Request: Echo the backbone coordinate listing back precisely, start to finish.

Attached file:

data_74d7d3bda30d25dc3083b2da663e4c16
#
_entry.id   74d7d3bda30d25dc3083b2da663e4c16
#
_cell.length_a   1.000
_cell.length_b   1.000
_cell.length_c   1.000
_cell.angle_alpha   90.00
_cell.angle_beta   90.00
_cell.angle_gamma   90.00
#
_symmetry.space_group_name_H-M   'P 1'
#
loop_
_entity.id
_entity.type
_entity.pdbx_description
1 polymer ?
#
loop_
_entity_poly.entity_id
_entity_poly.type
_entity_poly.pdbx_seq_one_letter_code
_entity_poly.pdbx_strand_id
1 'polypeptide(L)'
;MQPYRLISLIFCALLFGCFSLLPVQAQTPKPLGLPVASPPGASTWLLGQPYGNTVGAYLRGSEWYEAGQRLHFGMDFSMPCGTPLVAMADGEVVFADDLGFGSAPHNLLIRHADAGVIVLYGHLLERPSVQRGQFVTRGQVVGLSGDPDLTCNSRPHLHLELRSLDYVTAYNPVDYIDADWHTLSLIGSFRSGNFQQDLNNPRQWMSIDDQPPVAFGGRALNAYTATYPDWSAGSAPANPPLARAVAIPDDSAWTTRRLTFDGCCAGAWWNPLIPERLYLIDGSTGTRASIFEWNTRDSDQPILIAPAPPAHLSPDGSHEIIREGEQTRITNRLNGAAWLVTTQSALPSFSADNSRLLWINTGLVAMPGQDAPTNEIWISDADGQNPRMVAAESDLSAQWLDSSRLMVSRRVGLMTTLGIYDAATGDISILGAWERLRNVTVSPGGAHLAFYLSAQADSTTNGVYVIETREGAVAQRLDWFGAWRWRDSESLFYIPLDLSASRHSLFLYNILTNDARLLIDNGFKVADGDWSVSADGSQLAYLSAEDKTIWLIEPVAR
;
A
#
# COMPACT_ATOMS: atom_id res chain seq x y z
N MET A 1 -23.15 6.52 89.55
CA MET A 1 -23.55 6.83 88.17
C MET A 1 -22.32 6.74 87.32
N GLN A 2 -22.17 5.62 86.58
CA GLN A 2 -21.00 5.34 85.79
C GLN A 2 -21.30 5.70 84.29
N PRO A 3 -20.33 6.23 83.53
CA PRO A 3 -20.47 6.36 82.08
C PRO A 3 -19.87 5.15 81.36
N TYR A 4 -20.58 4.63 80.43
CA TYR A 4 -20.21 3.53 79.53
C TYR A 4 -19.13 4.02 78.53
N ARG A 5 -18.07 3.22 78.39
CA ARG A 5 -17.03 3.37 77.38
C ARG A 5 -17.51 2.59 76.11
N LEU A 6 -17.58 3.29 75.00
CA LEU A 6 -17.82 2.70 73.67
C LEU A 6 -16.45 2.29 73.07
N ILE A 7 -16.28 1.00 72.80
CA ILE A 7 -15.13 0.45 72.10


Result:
data_74d7d3bda30d25dc3083b2da663e4c16
#
_entry.id   74d7d3bda30d25dc3083b2da663e4c16
#
_cell.length_a   1.000
_cell.length_b   1.000
_cell.length_c   1.000
_cell.angle_alpha   90.00
_cell.angle_beta   90.00
_cell.angle_gamma   90.00
#
_symmetry.space_group_name_H-M   'P 1'
#
loop_
_entity.id
_entity.type
_entity.pdbx_description
1 polymer ?
#
loop_
_entity_poly.entity_id
_entity_poly.type
_entity_poly.pdbx_seq_one_letter_code
_entity_poly.pdbx_strand_id
1 'polypeptide(L)'
;MQPYRLISLIFCALLFGCFSLLPVQAQTPKPLGLPVASPPGASTWLLGQPYGNTVGAYLRGSEWYEAGQRLHFGMDFSMPCGTPLVAMADGEVVFADDLGFGSAPHNLLIRHADAGVIVLYGHLLERPSVQRGQFVTRGQVVGLSGDPDLTCNSRPHLHLELRSLDYVTAYNPVDYIDADWHTLSLIGSFRSGNFQQDLNNPRQWMSIDDQPPVAFGGRALNAYTATYPDWSAGSAPANPPLARAVAIPDDSAWTTRRLTFDGCCAGAWWNPLIPERLYLIDGSTGTRASIFEWNTRDSDQPILIAPAPPAHLSPDGSHEIIREGEQTRITNRLNGAAWLVTTQSALPSFSADNSRLLWINTGLVAMPGQDAPTNEIWISDADGQNPRMVAAESDLSAQWLDSSRLMVSRRVGLMTTLGIYDAATGDISILGAWERLRNVTVSPGGAHLAFYLSAQADSTTNGVYVIETREGAVAQRLDWFGAWRWRDSESLFYIPLDLSASRHSLFLYNILTNDARLLIDNGFKVADGDWSVSADGSQLAYLSAEDKTIWLIEPVAR
;
A
#
# COMPACT_ATOMS: atom_id res chain seq x y z
N MET A 1 -23.15 6.52 89.55
CA MET A 1 -23.55 6.83 88.17
C MET A 1 -22.32 6.74 87.32
N GLN A 2 -22.17 5.62 86.58
CA GLN A 2 -21.00 5.34 85.79
C GLN A 2 -21.30 5.70 84.29
N PRO A 3 -20.33 6.23 83.53
CA PRO A 3 -20.47 6.36 82.08
C PRO A 3 -19.87 5.15 81.36
N TYR A 4 -20.58 4.63 80.43
CA TYR A 4 -20.21 3.53 79.53
C TYR A 4 -19.13 4.02 78.53
N ARG A 5 -18.07 3.22 78.39
CA ARG A 5 -17.03 3.37 77.38
C ARG A 5 -17.51 2.59 76.11
N LEU A 6 -17.58 3.29 75.00
CA LEU A 6 -17.82 2.70 73.67
C LEU A 6 -16.45 2.29 73.07
N ILE A 7 -16.28 1.00 72.80
CA ILE A 7 -15.13 0.45 72.10